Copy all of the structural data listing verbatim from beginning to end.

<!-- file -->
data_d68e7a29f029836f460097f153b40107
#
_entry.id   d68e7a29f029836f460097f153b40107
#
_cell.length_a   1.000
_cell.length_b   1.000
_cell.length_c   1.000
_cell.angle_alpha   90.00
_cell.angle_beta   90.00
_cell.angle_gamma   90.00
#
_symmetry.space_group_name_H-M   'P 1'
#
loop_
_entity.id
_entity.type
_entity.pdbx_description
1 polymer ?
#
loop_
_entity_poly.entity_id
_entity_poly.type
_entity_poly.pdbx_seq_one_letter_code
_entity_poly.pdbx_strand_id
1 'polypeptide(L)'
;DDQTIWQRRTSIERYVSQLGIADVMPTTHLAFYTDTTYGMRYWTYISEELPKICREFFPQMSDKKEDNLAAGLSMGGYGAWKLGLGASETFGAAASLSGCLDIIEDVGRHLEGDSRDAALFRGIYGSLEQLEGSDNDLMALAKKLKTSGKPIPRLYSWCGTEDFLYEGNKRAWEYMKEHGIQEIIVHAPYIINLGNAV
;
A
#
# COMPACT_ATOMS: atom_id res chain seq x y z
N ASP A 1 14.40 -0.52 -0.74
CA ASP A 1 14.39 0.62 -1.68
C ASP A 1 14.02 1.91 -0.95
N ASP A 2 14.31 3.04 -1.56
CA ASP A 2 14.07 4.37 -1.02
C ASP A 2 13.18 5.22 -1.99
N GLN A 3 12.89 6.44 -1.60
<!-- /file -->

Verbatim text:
data_d68e7a29f029836f460097f153b40107
#
_entry.id   d68e7a29f029836f460097f153b40107
#
_cell.length_a   1.000
_cell.length_b   1.000
_cell.length_c   1.000
_cell.angle_alpha   90.00
_cell.angle_beta   90.00
_cell.angle_gamma   90.00
#
_symmetry.space_group_name_H-M   'P 1'
#
loop_
_entity.id
_entity.type
_entity.pdbx_description
1 polymer ?
#
loop_
_entity_poly.entity_id
_entity_poly.type
_entity_poly.pdbx_seq_one_letter_code
_entity_poly.pdbx_strand_id
1 'polypeptide(L)'
;DDQTIWQRRTSIERYVSQLGIADVMPTTHLAFYTDTTYGMRYWTYISEELPKICREFFPQMSDKKEDNLAAGLSMGGYGAWKLGLGASETFGAAASLSGCLDIIEDVGRHLEGDSRDAALFRGIYGSLEQLEGSDNDLMALAKKLKTSGKPIPRLYSWCGTEDFLYEGNKRAWEYMKEHGIQEIIVHAPYIINLGNAV
;
A
#
# COMPACT_ATOMS: atom_id res chain seq x y z
N ASP A 1 14.40 -0.52 -0.74
CA ASP A 1 14.39 0.62 -1.68
C ASP A 1 14.02 1.91 -0.95
N ASP A 2 14.31 3.04 -1.56
CA ASP A 2 14.07 4.37 -1.02
C ASP A 2 13.18 5.22 -1.99
N GLN A 3 12.89 6.44 -1.60